Education

Fayette school board promises more transparency, recommends a lower tax rate increase.

Fayette County Superintendent presents “State of Schools”

Fayette County Public Schools Superintendent Manny Caulk presents the 2019 State of Schools address at the Lexington Convention Center.
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Fayette County Public Schools Superintendent Manny Caulk presents the 2019 State of Schools address at the Lexington Convention Center.

With three more meetings before a final vote, the Fayette County school board on Thursday proposed a tax rate increase that was lower than some of the options they have been considering.

Chairwoman Stephanie Spires and Vice Chair Ray Daniels also told the more than a dozen citizens who showed up at a special school board meeting that, moving forward, they would be more transparent with the public on how tax dollars were spent.

In 2018, the school board approved a total tax rate increase of 6 cents, which included 5 cents dedicated solely to school safety.

For 2018-19, the general tax levy on real and personal property was 81 cents per $100 assessed valuation for real estate and 76 cents per $100 assessed valuation for personal property.

For the 2019-2020 school year, board members are proposing a tax levy rate that would be 81.7 cents per $100 assessed valuation for real estate and 77 cents for personal property.

The board could have recommended taking a higher tax levy rate, but is not seeking an increase on the school safety tax in the proposal members approved.

Two board members, Will Nash and Tyler Murphy voted against the proposal.

“The residents of Fayette County have invested a lot in our school district over the last 10 years and at some point we reach a tipping point for what’s affordable in the community,” Nash said. “Any increase in a tax rate is going to disproportionately affect low- and middle- earners and fixed income residents. “

At the same time, he said the state has decreased its investment in Fayette County Schools.

“This should be a partnership with the state, but currently state government isn’t funding so many of the mandates that they put on us,” said Nash. “We can’t make up for that through local property taxes alone. The state has to do something fundamentally different.”

Murphy said: “While the proposed increase is below the 4 percent max originally included in May’s tentative budget, my concerns about the seemingly passive role of the Board in the budget process, the lack of sufficient stakeholder input in setting priorities, and the continued need for transparency remain. That’s why I voted against the tentative budget in May, why I voted against the proposal tonight, and why I can’t ask our community to pay more before we work together to improve the process of deliberation and oversight to ensure limited dollars are maximized for our children.”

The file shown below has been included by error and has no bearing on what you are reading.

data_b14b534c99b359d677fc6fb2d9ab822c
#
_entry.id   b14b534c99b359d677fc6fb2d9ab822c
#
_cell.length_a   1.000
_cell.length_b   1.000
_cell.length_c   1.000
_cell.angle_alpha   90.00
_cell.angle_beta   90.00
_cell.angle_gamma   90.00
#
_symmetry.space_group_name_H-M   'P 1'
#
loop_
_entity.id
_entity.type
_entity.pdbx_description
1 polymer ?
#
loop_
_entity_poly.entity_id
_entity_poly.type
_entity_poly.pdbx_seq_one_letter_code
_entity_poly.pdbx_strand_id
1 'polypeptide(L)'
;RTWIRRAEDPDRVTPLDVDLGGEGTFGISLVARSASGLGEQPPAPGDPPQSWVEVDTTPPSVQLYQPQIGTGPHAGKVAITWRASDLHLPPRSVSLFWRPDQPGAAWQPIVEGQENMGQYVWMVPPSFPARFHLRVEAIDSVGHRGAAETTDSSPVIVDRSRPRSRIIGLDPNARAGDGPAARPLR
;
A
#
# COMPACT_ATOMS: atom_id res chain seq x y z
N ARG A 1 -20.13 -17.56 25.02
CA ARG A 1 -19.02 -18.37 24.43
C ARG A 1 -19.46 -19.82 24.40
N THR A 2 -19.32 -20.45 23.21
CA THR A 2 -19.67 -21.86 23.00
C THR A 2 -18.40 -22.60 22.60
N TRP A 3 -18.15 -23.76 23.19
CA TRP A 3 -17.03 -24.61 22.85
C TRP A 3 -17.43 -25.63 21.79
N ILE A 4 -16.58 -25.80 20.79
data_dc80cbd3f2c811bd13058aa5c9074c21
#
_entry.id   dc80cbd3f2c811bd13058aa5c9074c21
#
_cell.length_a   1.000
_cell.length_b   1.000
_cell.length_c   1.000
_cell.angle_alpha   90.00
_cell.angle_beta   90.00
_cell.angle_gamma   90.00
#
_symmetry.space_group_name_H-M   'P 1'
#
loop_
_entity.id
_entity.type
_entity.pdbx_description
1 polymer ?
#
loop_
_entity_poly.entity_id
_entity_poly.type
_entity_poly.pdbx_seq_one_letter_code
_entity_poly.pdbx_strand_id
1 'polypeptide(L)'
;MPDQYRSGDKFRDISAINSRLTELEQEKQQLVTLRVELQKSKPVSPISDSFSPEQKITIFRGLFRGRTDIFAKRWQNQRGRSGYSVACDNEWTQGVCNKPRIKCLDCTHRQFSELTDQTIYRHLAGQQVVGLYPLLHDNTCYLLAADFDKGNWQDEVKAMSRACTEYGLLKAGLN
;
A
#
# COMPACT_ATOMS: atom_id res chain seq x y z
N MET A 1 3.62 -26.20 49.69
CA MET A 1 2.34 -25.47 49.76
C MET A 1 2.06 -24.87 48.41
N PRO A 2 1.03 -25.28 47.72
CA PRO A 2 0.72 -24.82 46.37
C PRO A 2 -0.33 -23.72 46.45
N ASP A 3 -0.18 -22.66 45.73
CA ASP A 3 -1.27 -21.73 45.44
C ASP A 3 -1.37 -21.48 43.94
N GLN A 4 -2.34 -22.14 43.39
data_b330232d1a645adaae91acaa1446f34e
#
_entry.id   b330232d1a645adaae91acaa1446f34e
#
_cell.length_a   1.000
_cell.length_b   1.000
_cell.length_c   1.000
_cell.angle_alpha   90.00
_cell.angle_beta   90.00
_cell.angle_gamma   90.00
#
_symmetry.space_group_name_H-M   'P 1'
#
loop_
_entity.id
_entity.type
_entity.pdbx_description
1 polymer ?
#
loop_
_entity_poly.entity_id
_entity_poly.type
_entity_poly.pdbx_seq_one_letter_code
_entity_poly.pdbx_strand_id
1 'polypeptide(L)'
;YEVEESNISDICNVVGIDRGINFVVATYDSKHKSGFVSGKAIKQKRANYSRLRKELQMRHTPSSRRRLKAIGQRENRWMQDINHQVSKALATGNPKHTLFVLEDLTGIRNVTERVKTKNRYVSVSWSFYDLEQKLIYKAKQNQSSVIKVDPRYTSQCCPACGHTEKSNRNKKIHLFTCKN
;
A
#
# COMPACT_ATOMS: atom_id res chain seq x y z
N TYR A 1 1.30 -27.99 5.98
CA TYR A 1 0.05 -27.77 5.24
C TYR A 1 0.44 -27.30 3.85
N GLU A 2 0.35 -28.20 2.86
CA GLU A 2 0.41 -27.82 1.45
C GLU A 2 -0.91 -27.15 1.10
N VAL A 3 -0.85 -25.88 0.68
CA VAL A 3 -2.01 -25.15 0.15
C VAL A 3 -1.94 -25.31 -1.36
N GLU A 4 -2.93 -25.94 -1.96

Daniels proposed the recommendation that the board tentatively approved Thursday.

He said board members are not perfect, but they “do not take the taxpayers’ money for granted at all.”

Daniels said he didn’t think school safety dollars were spent very efficiently the first year, because there were unknowns. But he said he was trying to make sure that in the future, those safety dollars will be spent efficiently.

Spires said if the board does not raise the tax rate, “there would immediately be staffing cuts, we would have to look at cutting programs... we’d have to delay some construction projects.”

District spokeswoman Lisa Deffendall said that under the proposal recommended Thursday, the district would be getting enough of a revenue increase to support the general fund budget. But the district won’t be getting an increase in safety tax money, so district officials will have to slow down the implementation of additional safety initiatives.

About four hours before the meeting, Spires talked about the board’s options in a Facebook post:

“There is a lot of misinformation going around about taxes and the proposed tax increase the school board is discussing,” she said.

“We have been able to purchase a Social Emotional Learning Curriculum for the district, increase the number of nurses, social workers, and mental health professionals in our schools, along with capital improvements to our entrances and improved security monitoring, in addition to several other improvements in our District. “

“There has been some questions about the delays in implementing metal detectors in some schools. The equipment has been ordered, but due to high demand, the equipment and installation has been delayed,” she said.

Spires said that the 2019 General Assembly passed several unfunded mandates in its school safety bill. If the General Assembly does not fund those mandates in the upcoming legislative session, then as a community, ”we will have to determine how to fund these mandates.”

Spires emphasized several times Thursday that the board meets every August to review tax rate increases.

“We originally met as scheduled on Monday night and were presented with a lot of information. We wanted to take some time, ask questions, meet with our constituents, and come back together to discuss,” Spires said.

Spires said the board would have a public hearing for public input in upcoming weeks and will make a final decision in a special called meeting the first week of September. Citizens can also comment at the board’s regular meeting this month.

But on Thursday, citizens were not given a chance to speak.

After the meeting, Chuck Perry of Lexington, said he opposed the proposed increase.

“The average citizen is just not sure we are getting our money’s worth,” he said.

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